In the face of the world’s suffering, does practicing mindfulness matter?
There is so much heaviness in the world today. Big, sweeping suffering – from the savagery being wreaked on the people of Ukraine to the plight of the polar bears – can leave us feeling small and powerless. My tendency to believe in the power of light, love, and the general goodness of humankind can feel a little naïve in the face of it all.
In fact, I was pondering just this as I walked the dogs this morning. Could the practices, perspectives, and philosophy that I teach to so many possibly help anyone navigate the hazards of our time? Is it foolish to invest such energy seeking insight, harmony, and connection rather than answers and actions to solve hundreds of problems I can barely begin to understand?
A gift from (literally) above
With a half mile left to go, feeling uncertain and unsettled, I turned a corner to face a glorious sunrise. Through the trees the sky glowed deep pink, orange, coral, and gold. I could not stop staring as the beauty spread across the sky. As I walked and watched, I felt the glow of the sunrise reflected in my smile and in the swell of my heart.
As much as this sunrise felt like it was just for me – a massive, perfectly timed hug from the universe, I wanted to share it with everyone. My kids would have been mortified that I did just this by pointing up and saying “Look!” to several runners coming toward me. In my imagination, they, like I did, headed home shored up with a little extra faith in the goodness at the heart of life.
Are people essentially good? Or not?
I once heard a story told about how the Dalai Lama responded to the age-old question about human nature – is our essence selfish and mean or good and loving? He responded, with characteristic humility, something like this:
“What I know is that when we do something cruel, mean, or evil, we feel bad inside – like we’ve done something wrong. And when we do something generous or kind, we feel very, very good – as if we’ve done something right.”
Could it be that simple? Could it be that straightforward? That because goodness feels right to us, we are good? It makes sense. We are pack animals, after all. We are meant to live in community and community thrives on kindness, generosity, and goodness.
Every one of us has a circle of influence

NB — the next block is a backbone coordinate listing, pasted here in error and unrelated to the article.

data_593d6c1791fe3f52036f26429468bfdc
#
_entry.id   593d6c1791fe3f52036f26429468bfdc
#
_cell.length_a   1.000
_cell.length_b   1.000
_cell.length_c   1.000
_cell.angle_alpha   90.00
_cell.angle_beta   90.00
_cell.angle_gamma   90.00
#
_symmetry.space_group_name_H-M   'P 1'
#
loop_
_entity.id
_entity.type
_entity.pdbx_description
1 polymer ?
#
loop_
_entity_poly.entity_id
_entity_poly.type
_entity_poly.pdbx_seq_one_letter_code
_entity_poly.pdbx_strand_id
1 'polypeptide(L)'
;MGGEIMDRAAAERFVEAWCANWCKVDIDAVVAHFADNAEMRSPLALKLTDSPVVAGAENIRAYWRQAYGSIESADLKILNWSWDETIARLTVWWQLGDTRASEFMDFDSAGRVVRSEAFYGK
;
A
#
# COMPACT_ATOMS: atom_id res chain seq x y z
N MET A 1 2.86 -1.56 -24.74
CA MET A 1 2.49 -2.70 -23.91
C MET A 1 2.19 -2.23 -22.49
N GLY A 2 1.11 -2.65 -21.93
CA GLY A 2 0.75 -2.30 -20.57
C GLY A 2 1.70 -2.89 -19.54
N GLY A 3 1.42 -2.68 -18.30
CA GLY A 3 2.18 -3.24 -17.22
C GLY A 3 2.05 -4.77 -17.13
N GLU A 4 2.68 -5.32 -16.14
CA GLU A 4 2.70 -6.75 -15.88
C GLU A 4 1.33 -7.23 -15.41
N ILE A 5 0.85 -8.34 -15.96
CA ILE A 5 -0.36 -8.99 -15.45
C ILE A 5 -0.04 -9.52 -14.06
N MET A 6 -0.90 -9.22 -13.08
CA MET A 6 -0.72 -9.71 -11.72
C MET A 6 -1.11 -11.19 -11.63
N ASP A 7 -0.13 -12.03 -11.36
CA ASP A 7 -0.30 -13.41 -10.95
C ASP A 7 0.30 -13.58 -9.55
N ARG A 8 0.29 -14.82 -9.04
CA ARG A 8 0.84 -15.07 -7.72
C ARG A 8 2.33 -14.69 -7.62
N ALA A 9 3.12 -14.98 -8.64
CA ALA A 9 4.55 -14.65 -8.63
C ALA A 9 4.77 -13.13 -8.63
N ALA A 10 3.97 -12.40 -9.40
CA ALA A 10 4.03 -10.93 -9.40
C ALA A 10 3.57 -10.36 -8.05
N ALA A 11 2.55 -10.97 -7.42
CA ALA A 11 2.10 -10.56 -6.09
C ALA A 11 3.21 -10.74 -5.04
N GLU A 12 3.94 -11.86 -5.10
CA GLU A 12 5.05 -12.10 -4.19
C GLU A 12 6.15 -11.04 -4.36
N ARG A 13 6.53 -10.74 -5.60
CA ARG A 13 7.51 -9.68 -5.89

While none of us alone can solve the sweeping suffering of our world, we each have the power to impact the well-being of the people in the three-foot circle around us. In fact, I suspect our range of influence is much bigger than that. Through small acts of kindness (decency, even), we can leave the world around us feeling safe, valued, cared for, and inspired to do the same for those in their own circles of influence.
The sunrise this morning was a grand gesture of just this for me. It made me feel loved. It made me want to share that love. As I walked and watched nature’s spectacle, I remembered other such moments from this very morning that I’d let slide past me:
- Before either of us made a move to get out of bed, my husband reached over and took my hand.
- As I put on my sneakers, one of my dogs leaned against my leg in his own form of a hug.
- A fellow early morning walker saw me coming with the dogs and hopped off the sidewalk to give us space.
Practicing mindfulness helps us notice the kindness around us and inspires us to share it with others
What a shame it would have been if I had missed the opportunity to recognize how awash in kindnesses I have been this morning – all before the day was even underway! This very thought reassures me that every chance I have to share practices, perspectives, and even a philosophy that create a more mindful, more aware way of experiencing life is worth seizing.
While we cannot change the whole wide world, we can (and absolutely do) change the world around us. Just as the little puff of air from the proverbial butterfly’s wings has the power to change the weather halfway around the world, so our acts of kindness ripple outward, inspiring kindness, generosity, and goodness in people we may never know.
Practices such as yoga, meditation, and spiritual direction are all ways to train yourself to notice the good in the world. Reach out if you’d like to learn more about adding any of them to your daily life.